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... All I can say is, don't ever, under any circumstances, pull the Full Organ stop at St Paul's. It does exactly what it says on the tin - you get the whole flipping lot, including all the dome section which is at least twice as loud as the rest of the organ. The word cataclysmic isn't nearly adequate. ...

 

Look on the bright side, Vox - at least anyone standing at the west end would have been safe. The chamade trumpets are only activated for big recitals and services. Otherwise they are isolated by switch.

 

Not much of a consolation, I know; but still....

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Then there was the time I spent a week with a visiting choir at Winchester Cathedral. Before one service - I think it was a nave service - I finished my voluntary with time to spare so I began improvising a sort of hybrid between the adagio of BWV 564 and the slow movement of Rheinberger 11 - and, just for once, not too incoherently either. Regular glances in the mirror confirmed no sign of the choir. All of a sudden I was brought up short by the sound of two resounding thuds as the verger struck the floor with his verge. I looked in the mirror to see everyone already in their stalls. Afterwards I asked the choir how long they had been waiting. "Oh, a couple of minutes," they said. Strange; I could have sworn I'd only been playing for about 30 seconds.

 

Its easily done - I was playing the organ for our school's 125th anniversary service in Lichfield Cathedral and the same happened to me...the precentor was due to arrive at the nave altar to welcome everyone (whole school, parents other people), but decided to go to the pulpit instead. I just kept playing until the verger actually arrived by my side to tell me that the precentor was waiting!) (those of you who know how tall the loft is at Lichfield can probably see the funny side now)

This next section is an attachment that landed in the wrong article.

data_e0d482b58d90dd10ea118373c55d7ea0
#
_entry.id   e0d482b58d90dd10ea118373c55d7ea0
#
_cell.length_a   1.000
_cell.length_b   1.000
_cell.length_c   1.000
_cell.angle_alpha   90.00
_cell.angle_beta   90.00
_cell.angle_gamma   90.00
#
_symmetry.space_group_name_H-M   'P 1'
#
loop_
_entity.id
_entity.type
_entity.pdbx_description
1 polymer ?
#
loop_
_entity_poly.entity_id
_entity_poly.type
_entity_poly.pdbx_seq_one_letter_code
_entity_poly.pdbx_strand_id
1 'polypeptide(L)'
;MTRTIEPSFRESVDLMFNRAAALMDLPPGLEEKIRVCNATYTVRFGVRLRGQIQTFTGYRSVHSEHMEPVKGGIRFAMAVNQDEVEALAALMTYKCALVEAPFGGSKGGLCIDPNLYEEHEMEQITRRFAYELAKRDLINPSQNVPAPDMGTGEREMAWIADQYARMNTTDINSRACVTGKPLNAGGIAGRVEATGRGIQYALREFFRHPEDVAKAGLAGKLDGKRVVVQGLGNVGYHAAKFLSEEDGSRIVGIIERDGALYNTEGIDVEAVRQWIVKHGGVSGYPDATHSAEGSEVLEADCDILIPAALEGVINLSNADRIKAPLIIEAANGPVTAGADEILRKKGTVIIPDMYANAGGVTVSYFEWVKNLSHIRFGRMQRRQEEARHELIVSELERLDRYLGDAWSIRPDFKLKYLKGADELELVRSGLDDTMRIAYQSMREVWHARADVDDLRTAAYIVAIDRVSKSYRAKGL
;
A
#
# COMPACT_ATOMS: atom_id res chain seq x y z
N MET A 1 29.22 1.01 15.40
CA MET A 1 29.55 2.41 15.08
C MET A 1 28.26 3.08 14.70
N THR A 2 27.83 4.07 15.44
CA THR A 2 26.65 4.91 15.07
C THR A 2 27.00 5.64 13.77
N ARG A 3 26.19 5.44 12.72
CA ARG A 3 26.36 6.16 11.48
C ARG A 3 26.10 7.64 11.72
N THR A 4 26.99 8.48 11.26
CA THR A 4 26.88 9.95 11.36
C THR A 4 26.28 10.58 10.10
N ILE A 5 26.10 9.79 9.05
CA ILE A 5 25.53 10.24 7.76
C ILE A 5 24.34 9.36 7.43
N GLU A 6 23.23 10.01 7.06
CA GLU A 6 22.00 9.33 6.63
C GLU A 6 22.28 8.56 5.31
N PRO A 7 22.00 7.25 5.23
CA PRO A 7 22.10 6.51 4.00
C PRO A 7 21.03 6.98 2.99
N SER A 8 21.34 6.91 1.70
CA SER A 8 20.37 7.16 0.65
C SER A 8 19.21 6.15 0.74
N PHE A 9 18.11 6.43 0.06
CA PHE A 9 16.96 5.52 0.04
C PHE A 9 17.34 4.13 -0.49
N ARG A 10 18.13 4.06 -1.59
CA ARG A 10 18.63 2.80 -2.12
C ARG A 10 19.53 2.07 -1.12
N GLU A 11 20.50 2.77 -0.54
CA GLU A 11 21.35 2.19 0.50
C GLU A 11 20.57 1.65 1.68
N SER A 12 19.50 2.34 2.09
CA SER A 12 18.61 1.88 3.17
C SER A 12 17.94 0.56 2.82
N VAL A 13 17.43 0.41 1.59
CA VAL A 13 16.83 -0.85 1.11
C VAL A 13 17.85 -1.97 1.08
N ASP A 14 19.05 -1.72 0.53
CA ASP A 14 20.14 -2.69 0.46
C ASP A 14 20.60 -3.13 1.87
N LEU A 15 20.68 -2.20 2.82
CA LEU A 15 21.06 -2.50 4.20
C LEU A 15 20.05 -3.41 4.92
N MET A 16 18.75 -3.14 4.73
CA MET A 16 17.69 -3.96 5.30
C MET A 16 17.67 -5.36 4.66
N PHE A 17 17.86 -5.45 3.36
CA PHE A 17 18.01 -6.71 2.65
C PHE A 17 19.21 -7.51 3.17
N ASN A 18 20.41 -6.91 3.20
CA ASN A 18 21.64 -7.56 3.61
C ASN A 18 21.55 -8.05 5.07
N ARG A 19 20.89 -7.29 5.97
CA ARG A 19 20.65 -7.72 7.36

The one consoling feature was that the fanfare and procession was due AFTER the welcome (phew!)

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That reminds me of an occasion many moons ago...after an Evensong at St Paul's Cathedral.

 

Would that be 3 Jan 1981, when there was an incident with Howells Gloucester and a rather portly page-turner.....?

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On Easter Sunday I was seated at the console ready to play the first hymn, "Jesus Christ is Risen Today".

 

Vicar announced first hymn.

Congregation stood.

I pressed the first chord.

Nothing happened.

 

I pressed the blower switch again.

Still nothing happened.

 

I ran round to the back of the organ to see if the isolation switch was on.

 

I looked sheepishly at the vicar.

He looked sheepishly back at me.

 

"Oh, we had to disconnect something earlier in the week, because the new building work we're doing outside the church meant they had to demolish an outhouse with some sort of big metal fan. Do you think that has anything to do with the organ?"